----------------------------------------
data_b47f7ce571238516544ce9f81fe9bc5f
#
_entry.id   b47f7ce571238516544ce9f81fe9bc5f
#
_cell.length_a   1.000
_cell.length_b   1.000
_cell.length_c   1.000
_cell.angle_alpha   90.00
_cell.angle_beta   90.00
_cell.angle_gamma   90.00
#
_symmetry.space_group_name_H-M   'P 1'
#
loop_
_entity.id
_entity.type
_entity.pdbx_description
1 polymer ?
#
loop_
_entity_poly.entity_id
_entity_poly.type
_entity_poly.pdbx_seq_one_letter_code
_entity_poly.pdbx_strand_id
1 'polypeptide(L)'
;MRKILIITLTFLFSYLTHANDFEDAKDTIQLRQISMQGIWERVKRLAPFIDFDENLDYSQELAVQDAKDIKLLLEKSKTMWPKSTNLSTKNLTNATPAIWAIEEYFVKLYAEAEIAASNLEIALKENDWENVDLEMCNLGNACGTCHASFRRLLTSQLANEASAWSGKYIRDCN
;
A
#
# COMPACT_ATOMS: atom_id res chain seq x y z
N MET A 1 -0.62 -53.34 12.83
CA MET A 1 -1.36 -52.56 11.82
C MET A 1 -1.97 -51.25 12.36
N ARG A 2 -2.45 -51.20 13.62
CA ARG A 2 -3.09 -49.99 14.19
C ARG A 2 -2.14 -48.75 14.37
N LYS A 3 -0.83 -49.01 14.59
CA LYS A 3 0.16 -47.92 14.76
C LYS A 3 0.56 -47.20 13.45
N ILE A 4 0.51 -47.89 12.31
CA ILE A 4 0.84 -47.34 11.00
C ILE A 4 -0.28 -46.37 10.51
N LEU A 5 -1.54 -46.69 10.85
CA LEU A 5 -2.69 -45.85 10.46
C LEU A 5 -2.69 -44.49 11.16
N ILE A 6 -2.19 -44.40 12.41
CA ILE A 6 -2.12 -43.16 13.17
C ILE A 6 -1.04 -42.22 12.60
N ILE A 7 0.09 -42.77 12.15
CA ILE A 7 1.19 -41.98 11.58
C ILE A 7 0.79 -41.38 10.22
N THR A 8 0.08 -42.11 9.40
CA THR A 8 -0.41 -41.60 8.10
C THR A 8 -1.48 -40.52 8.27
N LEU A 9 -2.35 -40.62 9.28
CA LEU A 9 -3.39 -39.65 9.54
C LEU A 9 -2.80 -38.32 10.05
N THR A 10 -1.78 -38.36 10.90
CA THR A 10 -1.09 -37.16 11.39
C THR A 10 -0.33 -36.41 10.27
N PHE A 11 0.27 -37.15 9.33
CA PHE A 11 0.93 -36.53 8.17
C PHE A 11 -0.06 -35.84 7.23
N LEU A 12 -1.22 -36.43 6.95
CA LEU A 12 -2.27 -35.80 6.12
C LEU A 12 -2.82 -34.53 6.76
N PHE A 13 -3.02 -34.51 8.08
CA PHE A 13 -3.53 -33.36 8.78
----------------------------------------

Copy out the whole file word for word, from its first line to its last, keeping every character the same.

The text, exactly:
data_b47f7ce571238516544ce9f81fe9bc5f
#
_entry.id   b47f7ce571238516544ce9f81fe9bc5f
#
_cell.length_a   1.000
_cell.length_b   1.000
_cell.length_c   1.000
_cell.angle_alpha   90.00
_cell.angle_beta   90.00
_cell.angle_gamma   90.00
#
_symmetry.space_group_name_H-M   'P 1'
#
loop_
_entity.id
_entity.type
_entity.pdbx_description
1 polymer ?
#
loop_
_entity_poly.entity_id
_entity_poly.type
_entity_poly.pdbx_seq_one_letter_code
_entity_poly.pdbx_strand_id
1 'polypeptide(L)'
;MRKILIITLTFLFSYLTHANDFEDAKDTIQLRQISMQGIWERVKRLAPFIDFDENLDYSQELAVQDAKDIKLLLEKSKTMWPKSTNLSTKNLTNATPAIWAIEEYFVKLYAEAEIAASNLEIALKENDWENVDLEMCNLGNACGTCHASFRRLLTSQLANEASAWSGKYIRDCN
;
A
#
# COMPACT_ATOMS: atom_id res chain seq x y z
N MET A 1 -0.62 -53.34 12.83
CA MET A 1 -1.36 -52.56 11.82
C MET A 1 -1.97 -51.25 12.36
N ARG A 2 -2.45 -51.20 13.62
CA ARG A 2 -3.09 -49.99 14.19
C ARG A 2 -2.14 -48.75 14.37
N LYS A 3 -0.83 -49.01 14.59
CA LYS A 3 0.16 -47.92 14.76
C LYS A 3 0.56 -47.20 13.45
N ILE A 4 0.51 -47.89 12.31
CA ILE A 4 0.84 -47.34 11.00
C ILE A 4 -0.28 -46.37 10.51
N LEU A 5 -1.54 -46.69 10.85
CA LEU A 5 -2.69 -45.85 10.46
C LEU A 5 -2.69 -44.49 11.16
N ILE A 6 -2.19 -44.40 12.41
CA ILE A 6 -2.12 -43.16 13.17
C ILE A 6 -1.04 -42.22 12.60
N ILE A 7 0.09 -42.77 12.15
CA ILE A 7 1.19 -41.98 11.58
C ILE A 7 0.79 -41.38 10.22
N THR A 8 0.08 -42.11 9.40
CA THR A 8 -0.41 -41.60 8.10
C THR A 8 -1.48 -40.52 8.27
N LEU A 9 -2.35 -40.62 9.28
CA LEU A 9 -3.39 -39.65 9.54
C LEU A 9 -2.80 -38.32 10.05
N THR A 10 -1.78 -38.36 10.90
CA THR A 10 -1.09 -37.16 11.39
C THR A 10 -0.33 -36.41 10.27
N PHE A 11 0.27 -37.15 9.33
CA PHE A 11 0.93 -36.53 8.17
C PHE A 11 -0.06 -35.84 7.23
N LEU A 12 -1.22 -36.43 6.95
CA LEU A 12 -2.27 -35.80 6.12
C LEU A 12 -2.82 -34.53 6.76
N PHE A 13 -3.02 -34.51 8.08
CA PHE A 13 -3.53 -33.36 8.78